benefits, has received the relief which she sought in her action and is the prevailing party. Furthermore, based on the record before it, the Court finds that the position of the United States is not substantially justified. Accordingly, plaintiff's Motion for Attorney's Fees and Costs must be granted.
a. The plaintiff has succeeded on the central issue in her underlying action and has received the relief she requested. Therefore, she is a prevailing party.
The threshold determination that the Court must make is whether the plaintiff was the "prevailing party" in this action. While the EAJA does not define the term "prevailing party", the courts have construed its meaning on many occasions. The plaintiff is considered a prevailing party if she succeeded on a significant issue in the case and received some of the relief she requested. E.g. Massachusetts Fair Share v. Law Enforcement Assistance Administration, 249 U.S. App. D.C. 400, 776 F.2d 1066, 1067 (D.C. Cir. 1985) (quoting Hensley v. Eckerhart, 461 U.S. 424, 433, 76 L. Ed. 2d 40, 103 S. Ct. 1933 (1983)), Martin v. Heckler, 773 F.2d 1145, 1149 (11th Cir. 1985), see also Austin v. Department of Commerce, 742 F.2d 1417, 1419 (Fed. Cir. 1984). In cases involving claims under the Social Security Act, the plaintiff prevails where it has been determined that she is entitled to benefits. See McGill, 712 F.2d at 32. Here plaintiff clearly has prevailed on the merits of her claim since the Secretary has decided that she is entitled to receive DIB and SSI benefits which she had been denied previously.
b. The Government's position in this litigation is not substantially justified. Therefore plaintiff's Motion for Attorney's Fees and Costs must be granted.
Once the plaintiff has established that she was the prevailing party, the government has the burden of proving that its "position" was "substantially justified" in order to avoid liability for attorney's fees. Massachusetts Fair Share, 776 F.2d at 1068; Nichols v. Pierce, 239 U.S. App. D.C. 146, 740 F.2d 1249, 1259 (D.C. Cir. 1984); Spencer v. NLRB, 229 U.S. App. D.C. 225, 712 F.2d 539, 557 (D.C. Cir. 1983), cert. denied, 466 U.S. 936, 80 L. Ed. 2d 457, 104 S. Ct. 1908 (1984) (citing H.R. Rep. No. 1418, 96th Cong., 2d Sess. 10-11, reprinted in, 1980 U.S. Code Cong. & Ad. News 4984, 4989); NAACP v. Donovan, 554 F. Supp. 715, 717 (D.D.C. 1982). Prior to the reenactment and amendment of the EAJA on August 5, 1985, Equal Access to Justice Act, Extension and Amendment, Pub. L. No. 99-80, 99 Stat. 183 (1985), the term, "position of the United States" was not defined by the Act. See Spencer, 712 F.2d at 547. The Court of Appeals for this Circuit interpreted "the position of the United States" to mean the posture that the government adopted in litigation before the Court. See Spencer, 712 F.2d at 548, 556.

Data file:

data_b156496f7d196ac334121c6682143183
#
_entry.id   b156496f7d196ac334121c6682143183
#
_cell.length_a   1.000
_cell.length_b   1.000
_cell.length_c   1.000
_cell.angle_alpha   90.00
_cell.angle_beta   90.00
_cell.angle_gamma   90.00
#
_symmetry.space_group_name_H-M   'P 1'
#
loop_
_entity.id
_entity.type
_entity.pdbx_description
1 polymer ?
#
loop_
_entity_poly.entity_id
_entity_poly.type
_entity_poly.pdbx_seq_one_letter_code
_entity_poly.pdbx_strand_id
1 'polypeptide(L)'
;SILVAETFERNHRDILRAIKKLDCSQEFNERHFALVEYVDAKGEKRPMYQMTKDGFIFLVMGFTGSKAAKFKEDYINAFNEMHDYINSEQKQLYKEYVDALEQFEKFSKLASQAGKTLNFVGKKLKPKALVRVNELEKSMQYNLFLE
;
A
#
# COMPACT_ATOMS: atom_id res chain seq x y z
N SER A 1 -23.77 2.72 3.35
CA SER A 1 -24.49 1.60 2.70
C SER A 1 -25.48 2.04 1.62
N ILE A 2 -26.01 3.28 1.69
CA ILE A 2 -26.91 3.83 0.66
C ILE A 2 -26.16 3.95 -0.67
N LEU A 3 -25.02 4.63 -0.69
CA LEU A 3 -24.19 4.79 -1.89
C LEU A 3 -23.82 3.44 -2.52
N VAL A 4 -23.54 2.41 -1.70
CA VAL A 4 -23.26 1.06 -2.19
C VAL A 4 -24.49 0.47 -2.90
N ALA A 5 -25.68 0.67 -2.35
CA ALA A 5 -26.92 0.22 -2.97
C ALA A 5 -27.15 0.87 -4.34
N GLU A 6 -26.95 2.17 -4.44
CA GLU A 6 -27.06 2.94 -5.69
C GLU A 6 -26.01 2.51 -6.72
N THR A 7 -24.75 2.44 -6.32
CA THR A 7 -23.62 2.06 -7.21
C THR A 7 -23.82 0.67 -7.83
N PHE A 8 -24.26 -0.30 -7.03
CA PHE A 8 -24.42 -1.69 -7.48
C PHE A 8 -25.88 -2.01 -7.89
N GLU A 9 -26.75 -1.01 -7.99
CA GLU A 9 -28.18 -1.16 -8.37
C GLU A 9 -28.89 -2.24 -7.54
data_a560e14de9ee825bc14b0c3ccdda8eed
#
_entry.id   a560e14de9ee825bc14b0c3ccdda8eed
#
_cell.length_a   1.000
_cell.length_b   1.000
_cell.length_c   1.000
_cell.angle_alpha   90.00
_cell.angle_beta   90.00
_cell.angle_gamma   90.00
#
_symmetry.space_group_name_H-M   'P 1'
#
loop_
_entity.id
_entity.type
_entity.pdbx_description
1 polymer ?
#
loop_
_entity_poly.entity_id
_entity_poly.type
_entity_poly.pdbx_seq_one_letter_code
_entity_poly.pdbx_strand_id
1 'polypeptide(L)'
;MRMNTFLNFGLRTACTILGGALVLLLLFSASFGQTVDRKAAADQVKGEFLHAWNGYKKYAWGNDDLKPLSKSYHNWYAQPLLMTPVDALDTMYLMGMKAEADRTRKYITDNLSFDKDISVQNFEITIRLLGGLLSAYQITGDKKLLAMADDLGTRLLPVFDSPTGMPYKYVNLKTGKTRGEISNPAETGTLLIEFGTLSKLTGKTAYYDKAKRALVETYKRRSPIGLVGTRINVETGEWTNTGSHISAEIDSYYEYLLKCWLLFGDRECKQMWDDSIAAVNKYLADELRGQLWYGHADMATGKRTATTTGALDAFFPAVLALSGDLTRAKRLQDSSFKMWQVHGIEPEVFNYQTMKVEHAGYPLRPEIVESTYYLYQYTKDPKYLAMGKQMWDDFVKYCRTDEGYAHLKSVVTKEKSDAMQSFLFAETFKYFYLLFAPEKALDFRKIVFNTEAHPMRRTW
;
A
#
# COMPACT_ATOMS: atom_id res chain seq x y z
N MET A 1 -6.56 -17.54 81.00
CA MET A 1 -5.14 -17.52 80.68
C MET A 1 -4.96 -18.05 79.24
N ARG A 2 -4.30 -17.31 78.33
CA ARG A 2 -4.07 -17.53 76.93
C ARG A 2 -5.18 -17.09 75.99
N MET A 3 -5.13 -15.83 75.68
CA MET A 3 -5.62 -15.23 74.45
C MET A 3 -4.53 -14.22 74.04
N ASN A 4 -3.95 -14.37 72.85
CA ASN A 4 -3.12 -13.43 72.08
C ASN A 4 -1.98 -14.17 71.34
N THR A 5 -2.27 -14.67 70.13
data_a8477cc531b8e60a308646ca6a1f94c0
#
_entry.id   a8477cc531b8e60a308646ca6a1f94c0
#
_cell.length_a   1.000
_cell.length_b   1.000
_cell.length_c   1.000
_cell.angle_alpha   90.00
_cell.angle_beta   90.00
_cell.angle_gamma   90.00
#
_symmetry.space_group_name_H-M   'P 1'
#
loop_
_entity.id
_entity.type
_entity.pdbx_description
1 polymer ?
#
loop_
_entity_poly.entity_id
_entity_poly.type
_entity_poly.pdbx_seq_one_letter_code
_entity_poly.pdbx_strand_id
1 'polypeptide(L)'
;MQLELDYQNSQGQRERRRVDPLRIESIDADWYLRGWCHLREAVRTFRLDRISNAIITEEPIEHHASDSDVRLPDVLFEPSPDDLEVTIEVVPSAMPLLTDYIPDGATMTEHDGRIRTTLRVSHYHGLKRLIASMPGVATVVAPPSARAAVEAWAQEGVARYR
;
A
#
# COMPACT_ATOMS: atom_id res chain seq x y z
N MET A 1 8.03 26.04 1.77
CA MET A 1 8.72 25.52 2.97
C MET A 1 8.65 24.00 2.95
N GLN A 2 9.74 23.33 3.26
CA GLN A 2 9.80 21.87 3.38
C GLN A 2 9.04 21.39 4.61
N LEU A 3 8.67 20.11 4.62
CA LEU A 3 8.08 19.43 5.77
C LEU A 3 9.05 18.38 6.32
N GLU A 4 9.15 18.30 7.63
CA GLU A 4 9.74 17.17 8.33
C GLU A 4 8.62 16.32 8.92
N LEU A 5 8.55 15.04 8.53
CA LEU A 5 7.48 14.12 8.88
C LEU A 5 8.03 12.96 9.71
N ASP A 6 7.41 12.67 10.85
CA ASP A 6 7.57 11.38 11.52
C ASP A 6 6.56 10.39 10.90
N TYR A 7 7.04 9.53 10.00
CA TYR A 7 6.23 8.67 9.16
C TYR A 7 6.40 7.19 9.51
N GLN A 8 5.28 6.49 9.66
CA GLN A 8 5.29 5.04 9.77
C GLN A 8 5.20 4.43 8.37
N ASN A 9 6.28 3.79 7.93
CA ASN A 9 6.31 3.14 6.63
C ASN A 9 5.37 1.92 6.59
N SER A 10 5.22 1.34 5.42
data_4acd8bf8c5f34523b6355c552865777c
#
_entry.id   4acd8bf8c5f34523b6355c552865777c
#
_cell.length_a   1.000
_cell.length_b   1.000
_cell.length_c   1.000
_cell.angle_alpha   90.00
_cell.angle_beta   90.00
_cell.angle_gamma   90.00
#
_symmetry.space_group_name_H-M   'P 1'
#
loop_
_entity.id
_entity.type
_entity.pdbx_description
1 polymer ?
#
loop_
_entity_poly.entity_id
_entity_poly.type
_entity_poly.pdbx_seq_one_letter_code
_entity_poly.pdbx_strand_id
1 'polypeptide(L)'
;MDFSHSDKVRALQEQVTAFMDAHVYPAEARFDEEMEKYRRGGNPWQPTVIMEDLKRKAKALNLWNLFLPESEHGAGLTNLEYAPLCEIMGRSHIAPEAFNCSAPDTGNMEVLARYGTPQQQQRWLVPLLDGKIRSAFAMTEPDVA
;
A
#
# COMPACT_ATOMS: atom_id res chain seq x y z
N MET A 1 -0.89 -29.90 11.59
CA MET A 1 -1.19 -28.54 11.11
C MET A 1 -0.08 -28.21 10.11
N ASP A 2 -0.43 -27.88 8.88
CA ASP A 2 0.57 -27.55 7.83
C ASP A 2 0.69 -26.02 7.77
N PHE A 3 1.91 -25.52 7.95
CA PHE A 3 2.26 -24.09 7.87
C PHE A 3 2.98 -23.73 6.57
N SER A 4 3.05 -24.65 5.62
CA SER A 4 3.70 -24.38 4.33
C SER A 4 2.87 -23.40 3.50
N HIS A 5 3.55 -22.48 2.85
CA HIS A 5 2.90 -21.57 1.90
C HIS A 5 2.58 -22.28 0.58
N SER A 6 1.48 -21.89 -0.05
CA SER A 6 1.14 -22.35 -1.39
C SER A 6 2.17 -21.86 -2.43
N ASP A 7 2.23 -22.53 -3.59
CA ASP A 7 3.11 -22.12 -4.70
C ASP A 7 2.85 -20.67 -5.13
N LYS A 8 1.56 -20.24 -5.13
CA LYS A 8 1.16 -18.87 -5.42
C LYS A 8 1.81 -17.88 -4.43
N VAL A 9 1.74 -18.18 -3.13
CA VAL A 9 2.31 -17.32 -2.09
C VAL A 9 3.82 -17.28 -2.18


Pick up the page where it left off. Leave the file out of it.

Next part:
However, under the reenactment, Section 2412(d)(2)(D) of the EAJA states that the "position of the United States" "means, in addition to the government's position in the civil action, the action or failure to act by the agency upon which the suit is based." 28 U.S.C. § 2412(d)(2)(D). Thus, it appears from the definition that the "position of the United States" includes both its litigation position before the Court and its position in the underlying agency action.
The underlying agency action which led to the plaintiff's filing her complaint was the Secretary of Health and Human Services' administrative decision denying plaintiff's claims for benefits. The Court subsequently found that the Secretary's decision was not supported by substantial evidence. See Court's Order of June 12, 1985 at 5. According to the legislative history of the 1985 EAJA amendments, such a finding, in most cases, eliminates any possibility that the government's position is substantially justified:
Agency action found to be arbitrary and capricious or unsupported by substantial evidence is virtually certain not to have been substantially justified under the Act. Only the most extraordinary special circumstances could permit such an action to be found to be substantially justified under the Act.